Vegetation. None of Goa's original vegetation remains untouched. The mangrove forests of the tidal marshes have been steadily eroded by the need to drain land for agriculture, while the estuarine waters have been increasingly polluted by mining activity. The most important mangroves are found today in the Mandovi-Zuari estuary, with minor forests remaining along the Chapora, Talpona, Galgibag and Tiracol estuaries.

Inland, the tropical rain forests which once covered both the Ghats and the lowland have been steadily reduced by clearance for farming and by cutting for timber. Two types of deciduous tree were once particularly common across peninsular India and even today they remain important. Sal (Shorea robusla), now found mainly in eastern India, and teak (Tectona grandis). Most teak today has been planted. Both are resistant to burning, which helped to protect them where man used fire as a means of clearing the forest, common along the Western Ghat ranges from north to south.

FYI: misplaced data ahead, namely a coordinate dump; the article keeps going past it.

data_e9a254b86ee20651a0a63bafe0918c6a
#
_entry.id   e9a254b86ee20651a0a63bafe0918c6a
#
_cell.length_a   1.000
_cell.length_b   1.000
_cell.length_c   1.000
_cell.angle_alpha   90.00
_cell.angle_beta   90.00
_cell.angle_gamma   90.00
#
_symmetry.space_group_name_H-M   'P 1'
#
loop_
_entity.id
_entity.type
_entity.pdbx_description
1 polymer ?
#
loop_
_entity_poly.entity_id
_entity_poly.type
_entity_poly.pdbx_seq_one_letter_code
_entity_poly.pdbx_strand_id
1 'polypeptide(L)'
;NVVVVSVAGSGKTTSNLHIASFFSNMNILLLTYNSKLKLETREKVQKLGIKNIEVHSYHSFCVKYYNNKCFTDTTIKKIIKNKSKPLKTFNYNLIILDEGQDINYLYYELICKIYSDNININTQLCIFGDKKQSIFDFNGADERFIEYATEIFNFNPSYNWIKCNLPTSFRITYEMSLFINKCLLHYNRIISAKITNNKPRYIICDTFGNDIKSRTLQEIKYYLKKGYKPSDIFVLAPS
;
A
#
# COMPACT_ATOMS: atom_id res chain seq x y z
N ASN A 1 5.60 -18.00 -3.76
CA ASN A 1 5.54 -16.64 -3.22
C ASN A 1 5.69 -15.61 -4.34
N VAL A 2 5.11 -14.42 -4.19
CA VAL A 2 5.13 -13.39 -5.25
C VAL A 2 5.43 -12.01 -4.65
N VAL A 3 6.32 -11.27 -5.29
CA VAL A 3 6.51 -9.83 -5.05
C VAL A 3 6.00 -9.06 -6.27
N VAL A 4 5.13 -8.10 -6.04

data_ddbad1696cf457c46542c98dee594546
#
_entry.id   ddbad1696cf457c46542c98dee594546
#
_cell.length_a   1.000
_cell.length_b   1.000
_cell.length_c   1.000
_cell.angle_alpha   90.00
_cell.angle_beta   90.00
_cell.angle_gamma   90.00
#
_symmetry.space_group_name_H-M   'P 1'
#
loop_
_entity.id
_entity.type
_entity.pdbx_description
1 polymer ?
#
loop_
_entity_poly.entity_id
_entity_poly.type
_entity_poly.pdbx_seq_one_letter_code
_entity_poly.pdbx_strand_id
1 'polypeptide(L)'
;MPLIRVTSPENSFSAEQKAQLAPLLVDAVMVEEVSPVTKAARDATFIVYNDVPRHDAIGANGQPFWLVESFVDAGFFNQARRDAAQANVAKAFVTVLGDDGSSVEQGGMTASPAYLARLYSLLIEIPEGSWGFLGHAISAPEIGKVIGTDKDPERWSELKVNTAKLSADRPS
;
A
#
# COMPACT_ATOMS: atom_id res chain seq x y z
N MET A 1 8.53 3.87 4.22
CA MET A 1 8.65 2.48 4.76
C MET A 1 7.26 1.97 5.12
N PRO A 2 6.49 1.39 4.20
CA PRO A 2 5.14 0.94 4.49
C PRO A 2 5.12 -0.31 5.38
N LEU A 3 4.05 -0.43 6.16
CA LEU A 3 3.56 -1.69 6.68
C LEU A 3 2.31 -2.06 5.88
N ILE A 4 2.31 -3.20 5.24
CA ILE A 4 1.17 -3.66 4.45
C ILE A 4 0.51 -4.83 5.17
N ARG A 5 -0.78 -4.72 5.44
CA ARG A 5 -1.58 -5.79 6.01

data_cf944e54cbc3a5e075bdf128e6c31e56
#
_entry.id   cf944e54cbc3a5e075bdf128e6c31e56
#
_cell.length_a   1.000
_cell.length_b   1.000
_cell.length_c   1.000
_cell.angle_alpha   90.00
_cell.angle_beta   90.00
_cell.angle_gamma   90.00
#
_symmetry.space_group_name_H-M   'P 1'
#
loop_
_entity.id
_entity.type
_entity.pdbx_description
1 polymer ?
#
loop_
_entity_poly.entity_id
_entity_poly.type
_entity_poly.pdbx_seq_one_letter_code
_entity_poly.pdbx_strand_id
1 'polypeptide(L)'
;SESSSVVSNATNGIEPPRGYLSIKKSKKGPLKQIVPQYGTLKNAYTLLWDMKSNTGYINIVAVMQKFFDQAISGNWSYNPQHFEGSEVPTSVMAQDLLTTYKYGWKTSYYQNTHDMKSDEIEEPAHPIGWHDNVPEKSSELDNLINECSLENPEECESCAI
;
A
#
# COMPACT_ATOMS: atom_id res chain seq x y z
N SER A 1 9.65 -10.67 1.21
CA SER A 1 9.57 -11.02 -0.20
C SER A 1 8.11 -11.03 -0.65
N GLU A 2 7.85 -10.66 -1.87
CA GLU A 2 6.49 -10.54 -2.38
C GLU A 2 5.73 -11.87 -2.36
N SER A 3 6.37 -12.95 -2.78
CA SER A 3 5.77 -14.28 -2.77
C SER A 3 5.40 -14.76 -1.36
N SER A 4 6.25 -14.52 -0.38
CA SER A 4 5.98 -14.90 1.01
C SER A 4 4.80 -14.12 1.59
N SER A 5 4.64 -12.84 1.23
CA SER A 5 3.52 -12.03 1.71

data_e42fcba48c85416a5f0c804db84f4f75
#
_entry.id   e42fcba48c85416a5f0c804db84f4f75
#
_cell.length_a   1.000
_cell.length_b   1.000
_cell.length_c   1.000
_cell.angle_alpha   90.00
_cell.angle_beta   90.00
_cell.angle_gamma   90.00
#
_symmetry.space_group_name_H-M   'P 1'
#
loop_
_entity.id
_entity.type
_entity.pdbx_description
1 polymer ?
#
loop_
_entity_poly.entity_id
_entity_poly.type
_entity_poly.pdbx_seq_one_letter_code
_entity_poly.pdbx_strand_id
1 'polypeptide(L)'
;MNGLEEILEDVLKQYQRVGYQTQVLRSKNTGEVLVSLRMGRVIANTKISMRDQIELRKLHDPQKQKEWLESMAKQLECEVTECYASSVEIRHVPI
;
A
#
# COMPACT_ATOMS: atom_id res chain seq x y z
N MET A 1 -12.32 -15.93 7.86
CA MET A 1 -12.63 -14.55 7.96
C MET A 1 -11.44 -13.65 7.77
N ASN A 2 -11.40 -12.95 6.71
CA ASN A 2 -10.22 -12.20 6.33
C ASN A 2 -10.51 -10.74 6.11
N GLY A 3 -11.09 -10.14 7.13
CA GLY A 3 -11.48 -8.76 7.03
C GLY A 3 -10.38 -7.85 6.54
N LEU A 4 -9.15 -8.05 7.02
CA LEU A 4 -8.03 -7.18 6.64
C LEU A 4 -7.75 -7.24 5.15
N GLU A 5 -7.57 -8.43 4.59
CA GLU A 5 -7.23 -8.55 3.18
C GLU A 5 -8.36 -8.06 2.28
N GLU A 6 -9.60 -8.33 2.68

The most striking vegetation contrasts are provided by the regular succession of laterite plateaus and riverine valleys. The valley sides are still densely covered in cultivated trees - the tall and usually gently curving coconut palms and the equally tall but slender and arrow-straight areca palms, interspersed by a dense and rich cover of valuable nut and fruit trees.

The most widespread - and economically the most important - is the shiny-leaved cashew, introduced originally from South America, with its distinctive almost pear-shaped fruit and highly valued nut. These drought-tolerant trees sprawl across the thin soils of the laterite pavements and down into the richer more fertile soils of the valleys, giving Goa one of its most important sources of income.

One can go downstairs near the cashew trees

one can go downstairs near the cashew trees